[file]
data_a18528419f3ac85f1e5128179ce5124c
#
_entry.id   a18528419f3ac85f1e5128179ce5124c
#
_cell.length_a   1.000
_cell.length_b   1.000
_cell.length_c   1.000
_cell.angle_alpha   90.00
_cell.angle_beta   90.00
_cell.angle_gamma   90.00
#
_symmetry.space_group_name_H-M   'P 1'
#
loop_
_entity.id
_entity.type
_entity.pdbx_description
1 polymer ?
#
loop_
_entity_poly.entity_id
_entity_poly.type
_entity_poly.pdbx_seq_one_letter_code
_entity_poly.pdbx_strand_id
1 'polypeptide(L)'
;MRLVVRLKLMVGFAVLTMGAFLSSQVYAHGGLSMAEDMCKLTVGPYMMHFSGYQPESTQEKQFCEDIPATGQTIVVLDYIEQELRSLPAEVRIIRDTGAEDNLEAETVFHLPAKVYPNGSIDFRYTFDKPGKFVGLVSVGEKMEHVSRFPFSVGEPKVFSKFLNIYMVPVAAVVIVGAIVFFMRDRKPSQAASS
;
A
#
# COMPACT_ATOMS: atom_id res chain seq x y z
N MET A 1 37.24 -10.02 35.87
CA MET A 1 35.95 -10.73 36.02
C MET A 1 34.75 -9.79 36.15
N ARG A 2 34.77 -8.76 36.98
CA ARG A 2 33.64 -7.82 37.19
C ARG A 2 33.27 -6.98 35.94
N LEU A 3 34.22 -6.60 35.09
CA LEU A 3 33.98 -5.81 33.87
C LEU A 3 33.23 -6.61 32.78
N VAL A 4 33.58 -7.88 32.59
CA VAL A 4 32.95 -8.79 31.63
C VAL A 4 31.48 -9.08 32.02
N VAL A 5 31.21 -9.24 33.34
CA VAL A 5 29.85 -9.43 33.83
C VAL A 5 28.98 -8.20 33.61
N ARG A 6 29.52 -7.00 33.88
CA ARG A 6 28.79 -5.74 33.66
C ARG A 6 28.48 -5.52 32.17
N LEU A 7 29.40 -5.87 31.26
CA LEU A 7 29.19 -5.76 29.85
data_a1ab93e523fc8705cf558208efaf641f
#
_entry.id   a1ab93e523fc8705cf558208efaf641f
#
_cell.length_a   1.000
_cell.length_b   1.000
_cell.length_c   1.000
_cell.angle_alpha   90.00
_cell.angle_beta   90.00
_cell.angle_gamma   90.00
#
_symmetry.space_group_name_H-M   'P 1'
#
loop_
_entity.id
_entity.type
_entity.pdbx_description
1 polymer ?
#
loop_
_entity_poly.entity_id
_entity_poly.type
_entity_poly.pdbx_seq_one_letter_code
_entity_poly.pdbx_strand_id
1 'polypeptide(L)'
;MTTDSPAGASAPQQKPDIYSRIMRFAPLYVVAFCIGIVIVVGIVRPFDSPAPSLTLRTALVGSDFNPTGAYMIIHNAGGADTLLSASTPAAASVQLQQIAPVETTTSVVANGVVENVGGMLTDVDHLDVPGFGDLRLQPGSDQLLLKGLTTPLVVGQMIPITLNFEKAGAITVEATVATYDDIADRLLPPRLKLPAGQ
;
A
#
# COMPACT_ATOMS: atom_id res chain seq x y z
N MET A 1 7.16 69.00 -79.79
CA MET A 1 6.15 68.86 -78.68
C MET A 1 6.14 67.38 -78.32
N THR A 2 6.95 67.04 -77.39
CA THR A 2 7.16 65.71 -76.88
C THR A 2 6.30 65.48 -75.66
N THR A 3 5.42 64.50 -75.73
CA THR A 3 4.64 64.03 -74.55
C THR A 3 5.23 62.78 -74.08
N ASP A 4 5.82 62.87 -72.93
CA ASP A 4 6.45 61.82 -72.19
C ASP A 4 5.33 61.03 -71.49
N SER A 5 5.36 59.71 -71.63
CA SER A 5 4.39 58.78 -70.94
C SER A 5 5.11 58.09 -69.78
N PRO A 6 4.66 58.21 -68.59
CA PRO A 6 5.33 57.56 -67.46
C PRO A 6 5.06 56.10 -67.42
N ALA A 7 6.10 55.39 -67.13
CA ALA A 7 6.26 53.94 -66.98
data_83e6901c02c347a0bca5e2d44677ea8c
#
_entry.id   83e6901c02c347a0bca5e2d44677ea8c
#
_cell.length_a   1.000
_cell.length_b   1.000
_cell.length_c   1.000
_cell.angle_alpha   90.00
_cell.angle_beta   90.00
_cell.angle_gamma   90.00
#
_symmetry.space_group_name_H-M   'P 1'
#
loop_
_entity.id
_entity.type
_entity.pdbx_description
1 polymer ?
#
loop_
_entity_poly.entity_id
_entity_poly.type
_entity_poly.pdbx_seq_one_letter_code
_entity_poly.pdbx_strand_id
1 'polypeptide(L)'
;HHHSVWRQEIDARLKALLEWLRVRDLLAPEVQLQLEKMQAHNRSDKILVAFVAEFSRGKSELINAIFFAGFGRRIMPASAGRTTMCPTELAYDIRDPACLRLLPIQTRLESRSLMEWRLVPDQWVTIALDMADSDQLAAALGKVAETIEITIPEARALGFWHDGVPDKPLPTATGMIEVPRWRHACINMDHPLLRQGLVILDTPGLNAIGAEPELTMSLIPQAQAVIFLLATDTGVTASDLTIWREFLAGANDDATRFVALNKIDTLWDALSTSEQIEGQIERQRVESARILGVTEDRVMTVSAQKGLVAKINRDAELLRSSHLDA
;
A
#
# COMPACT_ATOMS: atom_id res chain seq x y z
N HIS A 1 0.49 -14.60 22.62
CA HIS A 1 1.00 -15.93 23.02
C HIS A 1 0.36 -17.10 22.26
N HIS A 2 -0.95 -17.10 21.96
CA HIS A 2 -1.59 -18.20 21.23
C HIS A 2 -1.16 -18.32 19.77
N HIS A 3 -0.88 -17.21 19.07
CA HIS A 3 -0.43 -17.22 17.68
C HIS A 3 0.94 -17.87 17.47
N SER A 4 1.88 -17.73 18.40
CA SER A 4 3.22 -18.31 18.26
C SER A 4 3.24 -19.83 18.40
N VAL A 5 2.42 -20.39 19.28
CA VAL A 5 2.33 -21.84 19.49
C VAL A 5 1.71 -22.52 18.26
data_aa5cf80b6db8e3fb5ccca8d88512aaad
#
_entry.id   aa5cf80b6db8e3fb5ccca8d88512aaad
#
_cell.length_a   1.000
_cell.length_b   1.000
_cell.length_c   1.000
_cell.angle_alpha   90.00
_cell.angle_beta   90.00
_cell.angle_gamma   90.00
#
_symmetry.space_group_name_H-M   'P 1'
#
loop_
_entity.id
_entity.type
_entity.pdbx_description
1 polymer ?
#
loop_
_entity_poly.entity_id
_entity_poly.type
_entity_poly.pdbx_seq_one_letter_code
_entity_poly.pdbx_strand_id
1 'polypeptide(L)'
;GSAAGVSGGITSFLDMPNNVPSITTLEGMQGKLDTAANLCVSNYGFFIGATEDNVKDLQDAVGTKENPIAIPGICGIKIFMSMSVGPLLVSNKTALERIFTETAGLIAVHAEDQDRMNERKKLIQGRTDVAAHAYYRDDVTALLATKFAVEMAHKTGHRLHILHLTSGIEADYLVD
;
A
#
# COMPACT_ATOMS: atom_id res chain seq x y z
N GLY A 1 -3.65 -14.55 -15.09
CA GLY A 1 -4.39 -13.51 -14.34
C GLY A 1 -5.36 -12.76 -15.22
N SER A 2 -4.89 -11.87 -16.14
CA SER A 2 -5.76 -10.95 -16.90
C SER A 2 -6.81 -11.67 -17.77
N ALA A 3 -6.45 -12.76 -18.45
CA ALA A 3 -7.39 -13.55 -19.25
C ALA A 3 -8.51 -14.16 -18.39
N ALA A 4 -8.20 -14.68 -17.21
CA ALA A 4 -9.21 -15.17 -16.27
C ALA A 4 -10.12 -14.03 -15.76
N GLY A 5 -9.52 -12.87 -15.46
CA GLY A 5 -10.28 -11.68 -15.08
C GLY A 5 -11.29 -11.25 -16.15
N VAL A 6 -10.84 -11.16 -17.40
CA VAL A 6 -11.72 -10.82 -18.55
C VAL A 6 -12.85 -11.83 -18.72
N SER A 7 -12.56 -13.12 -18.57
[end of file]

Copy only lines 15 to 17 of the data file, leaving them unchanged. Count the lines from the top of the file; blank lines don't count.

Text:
_entity.id
_entity.type
_entity.pdbx_description